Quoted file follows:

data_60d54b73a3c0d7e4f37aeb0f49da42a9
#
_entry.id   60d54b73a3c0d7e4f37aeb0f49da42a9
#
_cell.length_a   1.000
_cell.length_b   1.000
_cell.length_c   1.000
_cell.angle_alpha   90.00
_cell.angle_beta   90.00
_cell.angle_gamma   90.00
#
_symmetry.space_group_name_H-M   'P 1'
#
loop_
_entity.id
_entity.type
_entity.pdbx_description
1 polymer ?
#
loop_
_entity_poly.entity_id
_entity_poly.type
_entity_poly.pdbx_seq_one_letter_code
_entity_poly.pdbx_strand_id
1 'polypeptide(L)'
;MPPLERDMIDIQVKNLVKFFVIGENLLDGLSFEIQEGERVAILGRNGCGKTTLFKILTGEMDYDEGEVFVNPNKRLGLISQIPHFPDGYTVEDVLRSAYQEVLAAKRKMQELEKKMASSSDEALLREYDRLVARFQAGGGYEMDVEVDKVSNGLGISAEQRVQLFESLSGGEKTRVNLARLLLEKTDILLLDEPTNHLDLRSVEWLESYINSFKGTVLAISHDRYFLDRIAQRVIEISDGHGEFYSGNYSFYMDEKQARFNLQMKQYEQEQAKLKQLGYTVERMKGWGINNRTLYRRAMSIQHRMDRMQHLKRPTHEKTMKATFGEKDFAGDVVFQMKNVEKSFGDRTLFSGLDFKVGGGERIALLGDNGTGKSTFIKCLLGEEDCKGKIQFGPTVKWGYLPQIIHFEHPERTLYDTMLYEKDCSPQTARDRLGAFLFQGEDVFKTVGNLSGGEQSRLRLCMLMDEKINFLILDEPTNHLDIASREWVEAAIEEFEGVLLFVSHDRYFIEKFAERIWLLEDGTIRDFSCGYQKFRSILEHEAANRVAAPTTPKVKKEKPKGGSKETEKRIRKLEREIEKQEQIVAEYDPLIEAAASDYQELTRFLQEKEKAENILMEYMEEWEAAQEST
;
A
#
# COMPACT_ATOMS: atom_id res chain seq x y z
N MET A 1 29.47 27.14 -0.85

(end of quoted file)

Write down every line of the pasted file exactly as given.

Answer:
data_60d54b73a3c0d7e4f37aeb0f49da42a9
#
_entry.id   60d54b73a3c0d7e4f37aeb0f49da42a9
#
_cell.length_a   1.000
_cell.length_b   1.000
_cell.length_c   1.000
_cell.angle_alpha   90.00
_cell.angle_beta   90.00
_cell.angle_gamma   90.00
#
_symmetry.space_group_name_H-M   'P 1'
#
loop_
_entity.id
_entity.type
_entity.pdbx_description
1 polymer ?
#
loop_
_entity_poly.entity_id
_entity_poly.type
_entity_poly.pdbx_seq_one_letter_code
_entity_poly.pdbx_strand_id
1 'polypeptide(L)'
;MPPLERDMIDIQVKNLVKFFVIGENLLDGLSFEIQEGERVAILGRNGCGKTTLFKILTGEMDYDEGEVFVNPNKRLGLISQIPHFPDGYTVEDVLRSAYQEVLAAKRKMQELEKKMASSSDEALLREYDRLVARFQAGGGYEMDVEVDKVSNGLGISAEQRVQLFESLSGGEKTRVNLARLLLEKTDILLLDEPTNHLDLRSVEWLESYINSFKGTVLAISHDRYFLDRIAQRVIEISDGHGEFYSGNYSFYMDEKQARFNLQMKQYEQEQAKLKQLGYTVERMKGWGINNRTLYRRAMSIQHRMDRMQHLKRPTHEKTMKATFGEKDFAGDVVFQMKNVEKSFGDRTLFSGLDFKVGGGERIALLGDNGTGKSTFIKCLLGEEDCKGKIQFGPTVKWGYLPQIIHFEHPERTLYDTMLYEKDCSPQTARDRLGAFLFQGEDVFKTVGNLSGGEQSRLRLCMLMDEKINFLILDEPTNHLDIASREWVEAAIEEFEGVLLFVSHDRYFIEKFAERIWLLEDGTIRDFSCGYQKFRSILEHEAANRVAAPTTPKVKKEKPKGGSKETEKRIRKLEREIEKQEQIVAEYDPLIEAAASDYQELTRFLQEKEKAENILMEYMEEWEAAQEST
;
A
#
# COMPACT_ATOMS: atom_id res chain seq x y z
N MET A 1 29.47 27.14 -0.85